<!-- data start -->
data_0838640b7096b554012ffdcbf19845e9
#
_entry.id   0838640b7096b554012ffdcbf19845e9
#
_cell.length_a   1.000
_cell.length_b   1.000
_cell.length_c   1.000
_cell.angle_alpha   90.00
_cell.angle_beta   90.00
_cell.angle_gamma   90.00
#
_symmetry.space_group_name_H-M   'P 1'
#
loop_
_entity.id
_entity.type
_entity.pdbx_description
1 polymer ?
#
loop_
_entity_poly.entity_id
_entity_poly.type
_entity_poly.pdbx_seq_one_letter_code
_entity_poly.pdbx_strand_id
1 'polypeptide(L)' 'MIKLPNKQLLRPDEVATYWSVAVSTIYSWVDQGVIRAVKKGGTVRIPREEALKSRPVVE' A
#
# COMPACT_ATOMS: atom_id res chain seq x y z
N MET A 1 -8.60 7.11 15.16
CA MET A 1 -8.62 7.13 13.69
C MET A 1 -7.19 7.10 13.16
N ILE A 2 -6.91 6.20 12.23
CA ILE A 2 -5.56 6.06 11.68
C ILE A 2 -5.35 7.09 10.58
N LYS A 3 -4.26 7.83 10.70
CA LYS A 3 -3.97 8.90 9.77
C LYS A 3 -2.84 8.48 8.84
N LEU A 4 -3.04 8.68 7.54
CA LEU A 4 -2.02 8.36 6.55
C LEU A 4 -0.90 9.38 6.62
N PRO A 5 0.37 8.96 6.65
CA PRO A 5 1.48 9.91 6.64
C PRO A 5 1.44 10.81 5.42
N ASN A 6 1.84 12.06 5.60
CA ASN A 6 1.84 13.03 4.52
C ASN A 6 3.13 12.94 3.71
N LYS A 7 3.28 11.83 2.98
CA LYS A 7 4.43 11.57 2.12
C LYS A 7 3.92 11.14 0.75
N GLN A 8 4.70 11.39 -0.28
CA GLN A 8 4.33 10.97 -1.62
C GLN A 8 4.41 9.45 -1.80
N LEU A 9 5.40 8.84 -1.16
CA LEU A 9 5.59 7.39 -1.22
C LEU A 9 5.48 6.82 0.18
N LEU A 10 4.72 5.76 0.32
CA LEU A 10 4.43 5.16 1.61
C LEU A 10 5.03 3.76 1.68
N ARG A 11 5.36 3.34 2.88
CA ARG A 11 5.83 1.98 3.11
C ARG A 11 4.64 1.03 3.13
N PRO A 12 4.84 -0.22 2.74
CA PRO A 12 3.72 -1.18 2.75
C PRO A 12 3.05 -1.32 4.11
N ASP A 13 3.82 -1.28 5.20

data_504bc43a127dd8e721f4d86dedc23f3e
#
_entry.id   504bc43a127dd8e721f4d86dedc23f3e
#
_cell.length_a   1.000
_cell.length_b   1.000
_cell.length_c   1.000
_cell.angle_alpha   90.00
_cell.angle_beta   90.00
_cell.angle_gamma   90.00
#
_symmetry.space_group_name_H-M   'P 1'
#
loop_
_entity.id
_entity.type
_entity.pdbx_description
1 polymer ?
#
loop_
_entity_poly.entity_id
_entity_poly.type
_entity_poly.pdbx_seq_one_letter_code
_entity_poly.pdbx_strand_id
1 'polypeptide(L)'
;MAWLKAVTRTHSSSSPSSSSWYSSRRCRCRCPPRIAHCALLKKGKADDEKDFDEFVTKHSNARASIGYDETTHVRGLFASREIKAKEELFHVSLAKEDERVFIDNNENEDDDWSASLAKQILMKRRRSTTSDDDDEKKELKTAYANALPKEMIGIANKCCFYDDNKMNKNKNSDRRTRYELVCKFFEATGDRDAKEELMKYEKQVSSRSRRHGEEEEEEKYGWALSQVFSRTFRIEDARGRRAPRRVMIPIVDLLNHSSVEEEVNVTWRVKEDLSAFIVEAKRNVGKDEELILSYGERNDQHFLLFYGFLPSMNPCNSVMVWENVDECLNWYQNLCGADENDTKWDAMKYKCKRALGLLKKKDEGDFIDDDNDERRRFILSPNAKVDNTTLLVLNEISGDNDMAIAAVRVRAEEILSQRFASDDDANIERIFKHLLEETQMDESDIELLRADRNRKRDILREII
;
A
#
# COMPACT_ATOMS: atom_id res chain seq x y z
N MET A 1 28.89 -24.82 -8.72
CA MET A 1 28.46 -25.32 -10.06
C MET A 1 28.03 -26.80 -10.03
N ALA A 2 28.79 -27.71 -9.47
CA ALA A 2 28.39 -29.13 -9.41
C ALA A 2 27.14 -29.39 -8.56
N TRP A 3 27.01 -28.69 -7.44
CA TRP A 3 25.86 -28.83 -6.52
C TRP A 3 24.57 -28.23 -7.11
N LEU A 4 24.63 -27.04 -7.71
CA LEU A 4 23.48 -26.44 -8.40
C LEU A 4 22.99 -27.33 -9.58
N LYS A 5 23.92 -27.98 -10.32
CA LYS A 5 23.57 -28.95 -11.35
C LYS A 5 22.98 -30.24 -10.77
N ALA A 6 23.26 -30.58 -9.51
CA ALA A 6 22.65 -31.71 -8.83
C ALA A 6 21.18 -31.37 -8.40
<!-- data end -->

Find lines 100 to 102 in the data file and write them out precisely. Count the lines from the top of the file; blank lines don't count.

C ALA A 2 27.14 -29.39 -8.56
N TRP A 3 27.01 -28.69 -7.44
CA TRP A 3 25.86 -28.83 -6.52